The pay gap for disabled workers is at its highest since 2013, and disabled workers now earn on average £1.50 less an hour than those without a disability. This is the highest pay gap since the government began publishing comparable data in 2013.
The TUC has made suggestions to improve this pay gap. The recommendations suggest that employers: consult, improve reasonable adjustments, record time off linked to disability as separate from sick leave, and advertise more jobs on a flexible and part time basis.
Additionally, and importantly, the TUC would like the government to consider introducing Disability Gap reporting, similar to the Gender Pay Gap reporting which came into force this year. It would require employers to publish their disability pay gap, along with the steps they will take to close it.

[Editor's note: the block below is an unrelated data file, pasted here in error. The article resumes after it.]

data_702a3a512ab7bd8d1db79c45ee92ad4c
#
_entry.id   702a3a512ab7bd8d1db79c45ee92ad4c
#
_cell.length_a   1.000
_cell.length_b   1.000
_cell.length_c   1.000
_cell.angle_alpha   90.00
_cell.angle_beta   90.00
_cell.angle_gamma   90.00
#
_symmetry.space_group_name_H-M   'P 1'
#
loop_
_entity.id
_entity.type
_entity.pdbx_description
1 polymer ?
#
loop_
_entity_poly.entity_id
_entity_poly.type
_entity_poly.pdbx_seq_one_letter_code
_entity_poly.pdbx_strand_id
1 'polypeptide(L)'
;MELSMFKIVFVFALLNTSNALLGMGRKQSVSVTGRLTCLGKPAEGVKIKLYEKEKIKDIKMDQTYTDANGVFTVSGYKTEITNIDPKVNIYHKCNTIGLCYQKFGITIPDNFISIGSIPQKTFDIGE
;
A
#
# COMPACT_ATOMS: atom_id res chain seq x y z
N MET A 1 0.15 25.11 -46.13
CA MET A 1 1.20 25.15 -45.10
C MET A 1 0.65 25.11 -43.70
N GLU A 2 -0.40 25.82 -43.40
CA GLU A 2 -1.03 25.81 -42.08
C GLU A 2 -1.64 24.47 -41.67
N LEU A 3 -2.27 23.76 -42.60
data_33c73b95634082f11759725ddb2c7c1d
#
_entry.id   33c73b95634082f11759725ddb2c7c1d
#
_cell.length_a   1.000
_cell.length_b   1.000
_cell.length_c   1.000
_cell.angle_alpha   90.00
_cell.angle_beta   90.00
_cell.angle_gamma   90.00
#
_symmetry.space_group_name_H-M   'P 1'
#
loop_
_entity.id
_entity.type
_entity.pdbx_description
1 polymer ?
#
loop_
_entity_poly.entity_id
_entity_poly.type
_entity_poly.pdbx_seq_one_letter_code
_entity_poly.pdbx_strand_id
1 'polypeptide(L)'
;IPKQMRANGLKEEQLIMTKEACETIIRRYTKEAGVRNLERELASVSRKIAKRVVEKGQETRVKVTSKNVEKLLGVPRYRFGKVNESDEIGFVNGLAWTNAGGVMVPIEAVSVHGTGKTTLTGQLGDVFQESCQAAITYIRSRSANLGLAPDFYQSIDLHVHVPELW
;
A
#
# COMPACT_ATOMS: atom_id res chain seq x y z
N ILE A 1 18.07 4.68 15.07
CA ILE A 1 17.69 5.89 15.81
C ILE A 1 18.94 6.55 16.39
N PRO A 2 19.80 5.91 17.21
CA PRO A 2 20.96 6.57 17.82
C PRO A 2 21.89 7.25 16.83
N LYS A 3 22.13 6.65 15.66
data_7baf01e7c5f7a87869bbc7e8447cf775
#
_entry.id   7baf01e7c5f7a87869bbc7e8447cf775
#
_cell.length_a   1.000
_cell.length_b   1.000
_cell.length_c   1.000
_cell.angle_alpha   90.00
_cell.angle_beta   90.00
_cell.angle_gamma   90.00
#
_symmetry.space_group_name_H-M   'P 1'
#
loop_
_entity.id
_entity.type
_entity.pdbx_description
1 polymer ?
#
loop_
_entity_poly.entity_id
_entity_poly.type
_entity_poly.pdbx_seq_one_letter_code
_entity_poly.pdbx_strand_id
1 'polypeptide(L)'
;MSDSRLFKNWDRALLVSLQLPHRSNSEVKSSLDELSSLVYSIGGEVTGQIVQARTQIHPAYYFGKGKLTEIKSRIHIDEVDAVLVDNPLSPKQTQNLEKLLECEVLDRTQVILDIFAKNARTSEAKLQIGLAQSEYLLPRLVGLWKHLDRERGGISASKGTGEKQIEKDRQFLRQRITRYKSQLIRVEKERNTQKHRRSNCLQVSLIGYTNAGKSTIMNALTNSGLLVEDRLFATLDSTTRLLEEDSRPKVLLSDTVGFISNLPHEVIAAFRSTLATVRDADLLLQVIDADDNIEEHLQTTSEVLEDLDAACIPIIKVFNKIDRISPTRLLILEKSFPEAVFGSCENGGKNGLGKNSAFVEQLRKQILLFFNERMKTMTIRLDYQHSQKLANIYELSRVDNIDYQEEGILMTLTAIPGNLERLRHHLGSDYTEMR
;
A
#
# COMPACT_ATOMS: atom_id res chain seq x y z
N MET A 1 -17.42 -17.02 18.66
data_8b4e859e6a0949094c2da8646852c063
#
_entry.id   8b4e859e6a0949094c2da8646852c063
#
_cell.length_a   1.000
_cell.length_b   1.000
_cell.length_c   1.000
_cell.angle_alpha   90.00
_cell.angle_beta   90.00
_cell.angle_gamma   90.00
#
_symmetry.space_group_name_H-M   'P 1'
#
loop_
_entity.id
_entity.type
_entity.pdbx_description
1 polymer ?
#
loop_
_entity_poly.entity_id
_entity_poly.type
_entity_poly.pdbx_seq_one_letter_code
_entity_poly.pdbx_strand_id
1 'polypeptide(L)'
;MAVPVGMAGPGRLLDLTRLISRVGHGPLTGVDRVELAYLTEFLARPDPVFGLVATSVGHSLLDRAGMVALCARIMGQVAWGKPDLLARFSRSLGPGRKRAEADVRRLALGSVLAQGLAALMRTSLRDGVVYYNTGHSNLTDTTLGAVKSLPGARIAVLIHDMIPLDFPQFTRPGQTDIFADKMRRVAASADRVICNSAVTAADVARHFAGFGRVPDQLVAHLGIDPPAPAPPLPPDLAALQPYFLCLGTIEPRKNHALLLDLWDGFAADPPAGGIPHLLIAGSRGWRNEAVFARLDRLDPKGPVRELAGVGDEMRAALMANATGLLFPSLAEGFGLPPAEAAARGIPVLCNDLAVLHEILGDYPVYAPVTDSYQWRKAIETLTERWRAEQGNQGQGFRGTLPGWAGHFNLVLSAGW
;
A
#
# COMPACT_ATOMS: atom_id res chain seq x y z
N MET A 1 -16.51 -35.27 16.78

The TUC proposal for similar reporting to Gender Pay is likely to fall on receptive ears within the government. Ignoring the fact that there is huge general misunderstanding between equal pay and gender pay, the Gender Pay reporting is deemed to be successful.
As always, employers need to be conscious of the above recommendations to ensure they accommodate the needs of disabled workers. However, there are often very practical considerations that employers need to address when considering issues such as reasonable adjustments in the workplace and encouraging diversity in the workplace. So it’s often prudent to assess what best practice looks like elsewhere.